United Nations Sunday
United Nations Sunday
International Engagement & Building Peace

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What is UN Sunday?

United Nations Sunday celebrates the work of the United Nations and your Unitarian Universalist Office at the United Nations (UU@UN). Each year we encourage congregations to have a service and/or event to celebrate!  We create a UN Sunday Resource Packet (available in June) which highlights our suggested theme and provides readings, an RE curriculum, planning timeline and checklist, order of service (including hymns), and more! Our UN Sunday theme is based on the April Intergenerational Spring Seminar topic. The 2020 theme is All In for Climate Justice: People, Power, Planet.

As UN Day is October 24, we invite you to hold the 2020 service and/or event on Sunday, October 25. If this date in unavailable, try another weekend in October or another date that works for your congregation.

Learn more about UN Day and how you can celebrate below.

UN Sunday Resources

2020 resources coming soon!

We encourage Ministers, Lay Leaders, as well as Youth and Adult Envoys to use our prepared materials and/or develop your own ideas for a UN Sunday service. 

We especially encourage a multigenerational service: include children and youth in UN Sunday! Check out our UN Religious Education curriculum for some inspiration on how to get all ages involved. 

Additionally, we ask congregations to dedicate their UN Sunday offering to support the work of the UU Office at the United Nations​. The UU@UN​ exists to provide a unique UU perspective at the United Nations. We depend on individual and congregational support to keep this work going. We hope to receive your support, your involvement, your engagement, and your enthusiastic financial donations to change the world so that every person can enjoy a safe and dignified life. The Unitarian Universalist Office at the United Nations thanks participating congregations for their time and commitment to the values shared by both the Unitarian Universalist Association and the UN. As the activist Dorothea Dix said, “Where there is so much to be done, there must be something for me to do.”

May each UN Sunday be inspiring to all.

Dana Greeley Sermon Award

The UU@UN​ invites submissions of sermons or addresses that speak to building a more just international community. The award honors the memory of the Reverend Dana McLean Greeley, the first president of the Unitarian Universalist Association and a strong support of the United Nations. Winners will be presented with a $500 prize and they will be honored at the upcoming UUA General Assembly or Canadian Unitarian Council National Conference, and a video of the winning sermon will be featured on the UUA's website.

The sermon theme should follow the topic of that year's UN Sunday. Papers highlighting the work of the UN and the UU@UN​ will enjoy priority consideration. Learn more about the Greeley Sermon Competition.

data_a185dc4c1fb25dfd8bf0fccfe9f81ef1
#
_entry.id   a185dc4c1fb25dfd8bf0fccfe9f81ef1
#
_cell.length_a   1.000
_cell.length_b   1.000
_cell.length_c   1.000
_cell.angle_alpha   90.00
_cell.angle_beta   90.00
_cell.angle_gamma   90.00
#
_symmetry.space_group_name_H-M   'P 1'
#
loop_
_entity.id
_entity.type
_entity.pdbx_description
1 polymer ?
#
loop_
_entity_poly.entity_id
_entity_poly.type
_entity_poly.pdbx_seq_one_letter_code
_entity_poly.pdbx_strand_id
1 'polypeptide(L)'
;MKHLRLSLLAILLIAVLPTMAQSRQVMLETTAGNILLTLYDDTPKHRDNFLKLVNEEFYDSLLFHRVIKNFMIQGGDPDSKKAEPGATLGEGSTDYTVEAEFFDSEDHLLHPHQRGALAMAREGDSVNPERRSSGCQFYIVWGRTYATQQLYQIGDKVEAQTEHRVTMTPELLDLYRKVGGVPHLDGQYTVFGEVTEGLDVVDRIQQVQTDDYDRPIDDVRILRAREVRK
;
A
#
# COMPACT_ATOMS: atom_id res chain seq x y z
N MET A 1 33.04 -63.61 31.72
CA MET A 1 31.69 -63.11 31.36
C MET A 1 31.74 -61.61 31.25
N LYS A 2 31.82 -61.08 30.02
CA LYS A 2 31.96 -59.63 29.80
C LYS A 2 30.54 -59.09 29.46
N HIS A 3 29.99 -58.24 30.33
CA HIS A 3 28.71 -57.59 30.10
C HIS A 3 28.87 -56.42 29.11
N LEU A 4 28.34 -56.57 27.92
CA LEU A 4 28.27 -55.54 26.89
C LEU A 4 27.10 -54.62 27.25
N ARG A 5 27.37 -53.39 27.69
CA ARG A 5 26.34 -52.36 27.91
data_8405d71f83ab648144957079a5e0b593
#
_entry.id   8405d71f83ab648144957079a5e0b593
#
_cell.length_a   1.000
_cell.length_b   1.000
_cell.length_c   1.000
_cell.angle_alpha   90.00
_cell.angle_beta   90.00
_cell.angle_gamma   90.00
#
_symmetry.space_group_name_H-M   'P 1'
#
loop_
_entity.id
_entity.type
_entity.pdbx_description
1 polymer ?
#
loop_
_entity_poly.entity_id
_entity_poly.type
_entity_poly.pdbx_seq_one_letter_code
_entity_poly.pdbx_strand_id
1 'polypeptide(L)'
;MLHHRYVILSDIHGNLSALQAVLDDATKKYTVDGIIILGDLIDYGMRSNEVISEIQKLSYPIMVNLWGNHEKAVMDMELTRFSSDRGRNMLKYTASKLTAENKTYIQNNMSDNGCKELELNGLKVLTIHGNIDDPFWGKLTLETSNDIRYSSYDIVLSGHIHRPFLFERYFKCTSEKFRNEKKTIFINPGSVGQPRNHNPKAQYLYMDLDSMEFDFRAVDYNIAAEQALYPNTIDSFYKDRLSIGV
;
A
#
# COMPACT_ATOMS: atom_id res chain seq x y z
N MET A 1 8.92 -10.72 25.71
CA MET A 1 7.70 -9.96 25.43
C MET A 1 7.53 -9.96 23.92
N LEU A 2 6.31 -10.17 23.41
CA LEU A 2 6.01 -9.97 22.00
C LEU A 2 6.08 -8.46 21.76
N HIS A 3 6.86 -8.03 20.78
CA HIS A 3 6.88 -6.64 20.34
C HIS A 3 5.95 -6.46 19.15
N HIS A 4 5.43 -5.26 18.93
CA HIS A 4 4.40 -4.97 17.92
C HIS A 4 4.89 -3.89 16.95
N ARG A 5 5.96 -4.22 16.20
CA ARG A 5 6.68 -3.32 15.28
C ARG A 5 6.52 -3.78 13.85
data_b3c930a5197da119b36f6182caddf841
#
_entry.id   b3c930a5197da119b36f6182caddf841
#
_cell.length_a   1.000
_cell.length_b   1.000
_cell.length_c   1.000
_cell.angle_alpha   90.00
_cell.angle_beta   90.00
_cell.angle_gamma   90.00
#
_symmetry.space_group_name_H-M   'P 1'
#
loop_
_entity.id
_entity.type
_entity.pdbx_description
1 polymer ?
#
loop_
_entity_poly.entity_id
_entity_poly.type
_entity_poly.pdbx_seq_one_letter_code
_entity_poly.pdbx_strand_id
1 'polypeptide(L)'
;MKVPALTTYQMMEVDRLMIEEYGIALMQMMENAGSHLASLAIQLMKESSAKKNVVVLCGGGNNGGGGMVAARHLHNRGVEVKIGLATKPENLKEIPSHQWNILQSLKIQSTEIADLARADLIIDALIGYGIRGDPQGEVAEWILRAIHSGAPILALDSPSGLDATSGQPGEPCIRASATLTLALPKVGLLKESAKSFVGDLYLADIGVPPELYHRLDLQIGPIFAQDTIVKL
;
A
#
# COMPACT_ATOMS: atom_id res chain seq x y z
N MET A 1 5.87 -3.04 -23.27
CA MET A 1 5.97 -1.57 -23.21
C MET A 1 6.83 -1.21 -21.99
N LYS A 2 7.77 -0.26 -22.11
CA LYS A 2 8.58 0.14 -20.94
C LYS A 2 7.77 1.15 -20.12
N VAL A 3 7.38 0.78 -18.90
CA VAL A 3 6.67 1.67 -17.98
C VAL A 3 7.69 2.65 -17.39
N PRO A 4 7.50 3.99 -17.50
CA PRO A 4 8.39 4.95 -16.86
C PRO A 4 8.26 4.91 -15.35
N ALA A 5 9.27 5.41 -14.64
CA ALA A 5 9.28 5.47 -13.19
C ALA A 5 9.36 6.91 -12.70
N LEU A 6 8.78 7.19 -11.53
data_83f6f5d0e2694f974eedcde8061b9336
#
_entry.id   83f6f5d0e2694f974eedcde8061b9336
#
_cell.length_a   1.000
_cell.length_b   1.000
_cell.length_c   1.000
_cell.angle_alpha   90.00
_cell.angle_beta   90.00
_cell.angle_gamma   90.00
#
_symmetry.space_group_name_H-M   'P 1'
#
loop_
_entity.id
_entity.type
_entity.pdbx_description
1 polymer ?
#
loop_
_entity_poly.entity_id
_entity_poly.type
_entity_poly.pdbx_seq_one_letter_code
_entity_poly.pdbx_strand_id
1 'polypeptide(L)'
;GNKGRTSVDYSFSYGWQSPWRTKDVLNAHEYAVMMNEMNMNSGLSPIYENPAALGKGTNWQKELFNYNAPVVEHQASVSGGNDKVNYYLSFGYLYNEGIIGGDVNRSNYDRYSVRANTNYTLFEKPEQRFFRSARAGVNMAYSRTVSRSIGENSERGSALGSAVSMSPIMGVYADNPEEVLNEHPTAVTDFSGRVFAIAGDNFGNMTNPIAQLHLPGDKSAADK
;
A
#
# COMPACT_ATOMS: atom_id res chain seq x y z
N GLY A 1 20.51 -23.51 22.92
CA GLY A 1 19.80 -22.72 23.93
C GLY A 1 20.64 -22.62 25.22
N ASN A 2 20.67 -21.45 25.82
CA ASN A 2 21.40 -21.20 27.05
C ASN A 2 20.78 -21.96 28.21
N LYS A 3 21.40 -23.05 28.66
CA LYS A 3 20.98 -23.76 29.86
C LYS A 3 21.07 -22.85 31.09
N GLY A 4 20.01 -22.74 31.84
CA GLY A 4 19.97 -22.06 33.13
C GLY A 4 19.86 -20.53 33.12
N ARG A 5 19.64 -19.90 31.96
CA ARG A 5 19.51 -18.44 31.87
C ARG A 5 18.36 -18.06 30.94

History of UN Day

Following World War II, the United Nations (UN) was founded on  October 24, 1945. The UN is a global association of governments that facilitates cooperation in international law, security, economic development, and social equality. With aims to protect human rights and achieve world peace, it is a center for governments to communicate and develop strategies to reach these ends. Since its founding, October 24 has been called United Nations Day. In 1971, the United Nations General Assembly adopted a resolution recommending that the day be observed as a public holiday by Member States.

In celebration of this annual event, the Unitarian Universalist Office at the United Nations invites congregations and individual Unitarian Universalists to deepen their understanding of the United Nations by devoting one service in October to reaffirming the connections between Unitarian Universalist principles and vital issues dealt with at the UN. Usually, congregations organize a UN Sunday for the last Sunday in October, but any Sunday in October would work.

For a brief and insightful history of United Nations Day and the UU@UN​, check out "They called it UN Day" (PDF) by Frank B. Frederick, a UU lawyer who was involved with starting UN Day and the UU@UN​.

Resources from Prior Years' Themes

A resource packet is created each year by the UU@UN to help congregations plan a UN Sunday service pertaining to that year's theme. While some of the information may be out of date, you may find these resources useful:

2019 UN Sunday Packet (PDF): Equity in Action: Gender in an Intersecting World

2018 UN Sunday Packet (PDF): When Crisis Calls: Advancing Just Migration For All

2017 UN Sunday Packet (PDF): Arm in Arm: Interfaith Action to Disarm Our Planet

2016 UN Sunday Packet (PDF): The Colors of Inequality: Costs and Consequences

2015 UN Sunday Packet (PDF): International Criminal Justice: From Punitive to Restorative

For more information contact unitednations@uua.org.

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